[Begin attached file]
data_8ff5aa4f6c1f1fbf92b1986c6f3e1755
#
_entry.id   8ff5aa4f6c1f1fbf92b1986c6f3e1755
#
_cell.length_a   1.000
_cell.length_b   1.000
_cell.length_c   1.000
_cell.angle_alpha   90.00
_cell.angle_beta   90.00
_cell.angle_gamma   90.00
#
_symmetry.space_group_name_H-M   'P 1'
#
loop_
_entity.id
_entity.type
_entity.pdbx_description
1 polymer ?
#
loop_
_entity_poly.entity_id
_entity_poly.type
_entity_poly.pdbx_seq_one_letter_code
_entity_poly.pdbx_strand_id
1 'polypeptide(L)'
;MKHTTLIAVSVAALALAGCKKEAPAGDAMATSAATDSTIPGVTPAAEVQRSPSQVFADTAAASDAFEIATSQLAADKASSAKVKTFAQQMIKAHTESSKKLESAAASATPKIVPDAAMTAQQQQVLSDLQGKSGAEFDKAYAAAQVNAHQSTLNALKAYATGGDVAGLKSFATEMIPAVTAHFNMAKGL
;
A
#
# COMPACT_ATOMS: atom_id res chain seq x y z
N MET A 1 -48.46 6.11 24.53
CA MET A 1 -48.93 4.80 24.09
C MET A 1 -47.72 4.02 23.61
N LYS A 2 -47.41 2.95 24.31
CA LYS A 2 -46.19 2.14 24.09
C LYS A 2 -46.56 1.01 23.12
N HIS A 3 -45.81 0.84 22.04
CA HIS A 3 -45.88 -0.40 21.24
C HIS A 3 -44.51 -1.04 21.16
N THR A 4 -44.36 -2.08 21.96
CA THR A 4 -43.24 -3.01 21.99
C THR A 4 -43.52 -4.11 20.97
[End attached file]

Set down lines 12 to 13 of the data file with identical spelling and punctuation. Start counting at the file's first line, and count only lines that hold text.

_symmetry.space_group_name_H-M   'P 1'
#